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Title: Pendulum sets with different initial angle plus dampingPost by: Fu-Kwun Hwang on December 03, 2010, 09:08:38 am
This simulation show 11 pendulums with different initial angle(from
minimum angle to minimum angle+angle range)It can be run in two different modes: 1. $\frac{d^2\theta}{dt}=-\frac{\ell}{g}\sin\theta-b\frac{d\theta}{dt}$ (equation for real pendulum) 2. $\frac{d^2\theta}{dt}\approx-\frac{\ell}{g}\theta-b\frac{d\theta}{dt}$ (equation for small angle approximation :assume $\sin\theta\approx\theta$) The damping factor b=0 is the default. You can change it and find out what will happened. For the second mode: the period and damping rate are the same for all pendulums. Do you know why? Title: Re: Pendulum sets with different initial angle plus dampingPost by: Fu-Kwun Hwang on December 15, 2010, 07:47:40 pm
For a mass m attached to a spring with spring constant k
The force is proportional to the displacement$x$. $\vec{F}=-k*x$ Assume there is a damping force which is proportional to the velocity $F=m\frac{d^2m}{dt^2}=-k*x-b*v$ The above equation can be rewrite as $m\frac{d^2m}{dt^2}+b \frac{dx}{dt}+k*x=0$ Do you notice the similarity between equation for spring and pendulum set? Title: Re: Pendulum sets with different initial angle plus dampingPost by: lookang on December 17, 2010, 09:33:04 am
This simulation show 11 pendulums with different initial angle(from this mode is demonstrate real pendulum swings at different period T for different magnitude of angle ϑ.minimum angle to minimum angle+angle range)1. $\frac{d^2\theta}{dt}=-\frac{\ell}{g}\sin\theta-b\frac{d\theta}{dt}$ (equation for real pendulum) well done! i like the view of all pendulum all superposition together.(http://www.phy.ntnu.edu.tw/ntnujava/index.php?action=dlattach;topic=2010.0;attach=3645;image) 2. $\frac{d^2\theta}{dt}\approx-\frac{\ell}{g}\theta-b\frac{d\theta}{dt}$ (equation for small angle approximation :assume $\sin\theta\approx\theta$) For the second mode: the period and damping factor are the same for all pendulums. Do you know why? This is due to the small angle assumption say ϑ = 5 degree, the period T has to be the same for the all ϑ = 5 degree. i don't understand the question on "damping factor are the same for all pendulums", if b = 0.5, it will be the same of all models of the pendulums because that is the way the model is made to obey this mathematical equation $\frac{d^2\theta}{dt}\approx-\frac{\ell}{g}\theta-b\frac{d\theta}{dt}$ (equation for small angle approximation :assume $\sin\theta\approx\theta$). is my interpretation of the question correct? Title: Re: Pendulum sets with different initial angle plus dampingPost by: Fu-Kwun Hwang on December 17, 2010, 10:38:49 am
Why the angle $\theta$ has to be smaller than 5 degree to be able to satisfy the small angle approximation?
Why 5.5 can not be a small angle? Does 5 a magic number??? Quote i don't understand the question on "damping factor are the same for all pendulums" What I mean is "The period and damping rate are the same for all pendulums."Title: Re: Pendulum sets with different initial angle plus dampingPost by: lookang on December 17, 2010, 11:02:55 am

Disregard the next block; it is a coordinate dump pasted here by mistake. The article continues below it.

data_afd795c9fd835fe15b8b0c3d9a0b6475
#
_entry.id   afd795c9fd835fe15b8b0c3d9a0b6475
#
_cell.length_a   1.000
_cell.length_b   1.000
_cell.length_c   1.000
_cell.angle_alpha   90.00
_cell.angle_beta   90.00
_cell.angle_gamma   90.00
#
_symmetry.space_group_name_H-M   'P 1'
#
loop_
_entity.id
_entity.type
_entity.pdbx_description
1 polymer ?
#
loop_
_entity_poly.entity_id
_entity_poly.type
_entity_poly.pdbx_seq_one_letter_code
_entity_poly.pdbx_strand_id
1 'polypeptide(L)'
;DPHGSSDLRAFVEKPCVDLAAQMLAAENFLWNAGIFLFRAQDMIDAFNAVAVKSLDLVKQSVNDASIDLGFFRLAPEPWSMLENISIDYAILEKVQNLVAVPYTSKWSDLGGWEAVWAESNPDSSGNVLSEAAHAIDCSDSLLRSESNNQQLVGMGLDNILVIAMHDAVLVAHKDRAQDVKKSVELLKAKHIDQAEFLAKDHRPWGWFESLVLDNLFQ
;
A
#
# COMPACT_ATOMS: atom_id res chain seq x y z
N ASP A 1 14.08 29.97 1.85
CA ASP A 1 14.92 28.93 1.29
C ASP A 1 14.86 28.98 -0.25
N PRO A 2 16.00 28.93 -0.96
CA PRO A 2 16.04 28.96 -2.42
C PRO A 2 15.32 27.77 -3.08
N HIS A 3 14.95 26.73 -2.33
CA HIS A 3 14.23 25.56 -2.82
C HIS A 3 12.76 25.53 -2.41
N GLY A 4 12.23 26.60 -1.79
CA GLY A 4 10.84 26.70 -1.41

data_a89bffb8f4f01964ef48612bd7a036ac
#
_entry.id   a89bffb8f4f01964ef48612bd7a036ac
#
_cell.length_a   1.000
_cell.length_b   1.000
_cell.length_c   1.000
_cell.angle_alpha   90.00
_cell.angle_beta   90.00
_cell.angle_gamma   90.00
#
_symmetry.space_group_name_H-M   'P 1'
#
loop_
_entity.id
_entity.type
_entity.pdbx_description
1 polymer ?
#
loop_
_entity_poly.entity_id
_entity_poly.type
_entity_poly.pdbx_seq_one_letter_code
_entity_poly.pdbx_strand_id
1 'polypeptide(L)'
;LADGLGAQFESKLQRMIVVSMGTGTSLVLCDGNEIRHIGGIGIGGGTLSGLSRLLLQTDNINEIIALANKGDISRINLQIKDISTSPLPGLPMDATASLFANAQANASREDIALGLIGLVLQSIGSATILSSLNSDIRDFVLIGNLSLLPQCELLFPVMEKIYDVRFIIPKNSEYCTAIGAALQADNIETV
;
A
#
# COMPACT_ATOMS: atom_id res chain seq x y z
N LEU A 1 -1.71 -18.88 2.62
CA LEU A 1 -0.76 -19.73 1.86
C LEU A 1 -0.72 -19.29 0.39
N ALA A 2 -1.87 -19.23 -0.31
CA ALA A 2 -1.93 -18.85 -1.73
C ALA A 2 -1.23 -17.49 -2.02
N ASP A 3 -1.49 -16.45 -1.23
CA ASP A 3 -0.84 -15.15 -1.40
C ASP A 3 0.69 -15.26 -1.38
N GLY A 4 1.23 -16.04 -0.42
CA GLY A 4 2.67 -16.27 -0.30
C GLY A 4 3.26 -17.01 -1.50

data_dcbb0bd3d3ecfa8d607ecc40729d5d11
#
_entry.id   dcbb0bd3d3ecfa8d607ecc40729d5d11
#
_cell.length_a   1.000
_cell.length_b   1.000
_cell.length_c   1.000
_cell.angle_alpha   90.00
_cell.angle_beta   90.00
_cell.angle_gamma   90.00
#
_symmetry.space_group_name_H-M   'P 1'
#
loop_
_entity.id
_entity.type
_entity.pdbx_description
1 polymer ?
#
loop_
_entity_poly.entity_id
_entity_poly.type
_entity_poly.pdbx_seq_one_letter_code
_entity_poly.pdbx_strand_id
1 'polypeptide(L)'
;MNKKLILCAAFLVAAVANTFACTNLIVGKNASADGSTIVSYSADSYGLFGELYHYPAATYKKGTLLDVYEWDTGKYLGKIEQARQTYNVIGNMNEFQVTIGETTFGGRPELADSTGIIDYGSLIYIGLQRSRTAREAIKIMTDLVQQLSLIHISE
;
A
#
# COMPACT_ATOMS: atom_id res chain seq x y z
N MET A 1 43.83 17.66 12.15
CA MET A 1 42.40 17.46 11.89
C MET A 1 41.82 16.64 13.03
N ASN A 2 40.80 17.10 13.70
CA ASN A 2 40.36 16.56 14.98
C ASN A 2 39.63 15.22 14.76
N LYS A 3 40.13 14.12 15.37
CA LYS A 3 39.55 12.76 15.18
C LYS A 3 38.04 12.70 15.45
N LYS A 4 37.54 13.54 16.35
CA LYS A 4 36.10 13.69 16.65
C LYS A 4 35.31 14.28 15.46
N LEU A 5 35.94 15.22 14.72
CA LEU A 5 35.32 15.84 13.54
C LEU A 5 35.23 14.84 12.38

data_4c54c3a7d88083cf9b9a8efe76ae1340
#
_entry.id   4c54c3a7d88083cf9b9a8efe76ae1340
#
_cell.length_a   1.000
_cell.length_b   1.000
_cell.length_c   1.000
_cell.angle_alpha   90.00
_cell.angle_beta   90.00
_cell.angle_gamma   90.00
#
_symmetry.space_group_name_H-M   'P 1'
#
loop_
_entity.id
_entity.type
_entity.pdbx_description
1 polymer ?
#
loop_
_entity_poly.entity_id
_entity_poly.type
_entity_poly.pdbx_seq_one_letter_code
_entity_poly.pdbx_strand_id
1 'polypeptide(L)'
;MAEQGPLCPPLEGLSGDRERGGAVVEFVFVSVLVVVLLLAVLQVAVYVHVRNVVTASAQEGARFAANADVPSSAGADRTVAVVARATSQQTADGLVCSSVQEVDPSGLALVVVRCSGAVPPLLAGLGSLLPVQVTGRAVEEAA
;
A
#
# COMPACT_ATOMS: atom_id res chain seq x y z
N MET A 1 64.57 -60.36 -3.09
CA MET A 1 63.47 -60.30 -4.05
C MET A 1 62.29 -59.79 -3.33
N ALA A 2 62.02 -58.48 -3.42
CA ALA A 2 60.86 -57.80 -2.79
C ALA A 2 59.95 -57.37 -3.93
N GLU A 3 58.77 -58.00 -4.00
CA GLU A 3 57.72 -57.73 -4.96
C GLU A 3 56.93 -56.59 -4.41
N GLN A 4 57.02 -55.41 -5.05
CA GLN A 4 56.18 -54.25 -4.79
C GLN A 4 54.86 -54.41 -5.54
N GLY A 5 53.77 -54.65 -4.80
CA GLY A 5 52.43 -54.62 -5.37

Why the angle $\theta$ has to be smaller than 5 degree to be able to satisfy the small angle approximation? Why 5.5 can not be a small angle? Does 5 a magic number??? students can key in 5/180*PI = 0.08726 in radian mode, students can key in sin(5/180*PI) = 0.08715 the students can realise the approximation is accurate for 2 decimal place only. students can key in 5.5/180*PI = 0.09599 in radian mode, students can key in sin(5.5/180*PI) = 0.09584 the students can realize the approximation is accurate for 2 decimal place only. it is a balance between practically observably angle of oscillation and accuracy in approximation of the assumption of $\frac{d^2\theta}{dt}\approx-\frac{\ell}{g}\theta-b\frac{d\theta}{dt}$ i don't understand the question on "damping factor are the same for all pendulums" What I mean is "The period and damping rate are the same for all pendulums."ic damping rate. then my earlier answer is acceptable? made to obey this mathematical equation? Title: Re: Pendulum sets with different initial angle plus dampingPost by: Fu-Kwun Hwang on December 17, 2010, 11:49:42 am
$\sin\theta=\theta-\frac{\theta^3}{3!}+\frac{\theta^5}{5!}-\frac{\theta^7}{7!}+\frac{\theta^9}{9!}-\frac{\theta^{11}}{11!}+...$
The error due to approximation can be estimated as $\frac{\theta^3/3!}{\theta}=\frac{\theta^2}{6}$ For 5 degree, the error is about $\frac{(5\pi/180)^2}{6}=0.00127= 0.127%$ which is a very small error. For 10 degree, the error is about 4*0.127%= 0.50% For 20 degree, the error is about 16*0.127=2.0% What I want to point out is: 1. 5 degree is not a magic number: user should provide the precission required in order to determined the maximum angle for good approximation. 2. Even 20 degree only produce 2% of error which is normally smaller than experiment error when student perform real experiment. The solution for RLC circuit is: $Q(t)=Q_0 e^{-\alpha t}e^{i\omega t}$ where $\alpha=\frac{R}{2L}, \omega=\sqrt{\frac{1}{LC}}$ Because $\alpha$ is independent of charge or current: i.e. damping rate is the same for the same R/L value. You should be able to find out solution for pendulum(compare equations for RLC and pendumum set) |